Breakthroughs in Children’s Brain Cancer Care

Logan (center), surrounded by representatives from FIU, Nicklaus Children’s, Live Like Bella and elected officials to celebrate the recent research collaboration.

Logan (center), surrounded by representatives from FIU, Nicklaus Children’s, Live Like Bella and elected officials to celebrate the recent research collaboration.

When Logan’s parents learned that his cancer had returned after a brief remission, it was a devastating time for the family. Just two years earlier, during the COVID-19 pandemic, the family celebrated the news that Logan was cancer free. But joy turned to heartache when they learned they would need to battle acute myeloid leukemia a second time.

Fortunately for Logan, now 8, his hematologist/oncologist is Dr. Maggie Fader of Nicklaus Children’s Helen & Jacob Shaham Cancer & Blood Disorders Institute and KIDZ Medical. Dr. Fader was collaborating as the clinical principal investigator with a team of researchers led by Diana Azzam, assistant professor of environmental sciences at the FIU Robert Stempel College of Public Health and Social Work at Florida International University.

The team has developed a revolutionary functional precision medicine approach, published in April in Nature Medicine, that targets cancer by combining genetic testing with a new way to test individual drugs on tumor samples. This approach was used successfully for the first time to guide the treatment of relapsed hard-to-treat pediatric cancer patients, resulting in 83 percent of the participating children – including Logan – showing improvement.

After his second round of treatment and participation in the clinical trial, Logan was finally able to ring the bell in the hospital’s hematology­ oncology unit to celebrate the end of his treatment journey.

“Logan is a courageous boy,” said Dr. Marcos Mestre, chief medical officer at Nicklaus Children’s Hospital. “Thanks to his bravery, his clinical care team at Nicklaus Children’s including his attending physician Dr. Maggie Fader, FIU’s Diana Azzam and their research team, we are advancing pediatric cancer treatment for all kids in Florida and across the region.”

Funding for the research was provided by the Florida Department of Health Live Like Bella Pediatric Cancer Research Initiative. Seed money for the research was provided by STOP! Children’s Cancer of Palm Beach County.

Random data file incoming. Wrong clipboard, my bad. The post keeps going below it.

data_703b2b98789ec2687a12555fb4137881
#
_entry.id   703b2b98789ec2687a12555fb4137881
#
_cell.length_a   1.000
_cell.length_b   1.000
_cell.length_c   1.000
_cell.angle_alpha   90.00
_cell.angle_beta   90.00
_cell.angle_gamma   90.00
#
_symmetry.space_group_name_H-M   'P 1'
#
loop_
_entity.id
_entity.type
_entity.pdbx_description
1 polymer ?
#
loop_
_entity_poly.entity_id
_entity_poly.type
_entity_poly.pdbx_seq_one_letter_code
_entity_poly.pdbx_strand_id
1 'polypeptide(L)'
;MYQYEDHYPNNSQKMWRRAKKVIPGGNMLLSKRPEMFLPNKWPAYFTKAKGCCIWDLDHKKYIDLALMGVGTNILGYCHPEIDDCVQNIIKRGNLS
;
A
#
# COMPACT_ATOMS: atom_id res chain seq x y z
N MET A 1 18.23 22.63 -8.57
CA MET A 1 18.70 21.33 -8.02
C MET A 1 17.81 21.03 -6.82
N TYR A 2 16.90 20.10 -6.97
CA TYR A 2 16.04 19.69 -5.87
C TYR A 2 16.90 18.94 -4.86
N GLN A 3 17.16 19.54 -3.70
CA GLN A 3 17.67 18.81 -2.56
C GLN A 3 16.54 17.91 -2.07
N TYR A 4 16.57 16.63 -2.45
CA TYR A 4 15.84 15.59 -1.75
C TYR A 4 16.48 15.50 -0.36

About the Shaham Cancer & Blood Disorders Institute

In April, Nicklaus Children’s announced a $15 million gift from South Florida philanthropists Helen and Jacob Shaham to further elevate world-class pediatric cancer care and research through the hospital’s cancer and blood disorders institute. In recognition of the gift, the institute now proudly bears the name, the Helen & Jacob Shaham Cancer & Blood Disorders Institute.

The gift will elevate pediatric cancer care and research so no child ever has to leave the state for treatment and enhance the hospital’s standing as a leading cancer care provider for children through investments in groundbreaking research focused on new cures, treatments and diagnostic procedures.

New Approach for Devastating Brain Tumors

In other new developments, Nicklaus Children’s Hospital in 2023 became only the third site in North America involved in a Phase I clinical trial studying the role of a new technology called low-frequency focused ultrasound (LoFU) in the care of children with a lethal type of brain tumor that forms within the brainstem.

Diffuse intrinsic pontine glioma (DIPG), also known as diffuse midline glioma (DMG), is an aggressive tumor that occurs within the brainstem and affects approximately 300 children annually, most of them between the ages of 5 and 9. Despite advances in treating other forms of brain tumors in children, DIPGs remain the most lethal brain tumor with a median survival timeframe of less than one year.

“We are constantly seeking new treatment options to advance the care of children with this devastating diagnosis,” said Dr. Toba Niazi, co-medical director of the Nicklaus Children’s Hospital Brain Institute and director of the hospital’s Division of Neurosurgery. “It is our hope that, through this clinical trial, the low-frequency focused ultrasound will temporarily open the blood-brain barrier around the affected area of the brain and allow chemotherapy to gain direct access to the tumor and provide children with a chance for a cure.”

Nicklaus Children’s Hospital, through its Brain Institute and the Shaham Cancer & Blood Disorders Institute is one of only a few centers in the nation with extensive experience in caring for children with complex brain tumors.

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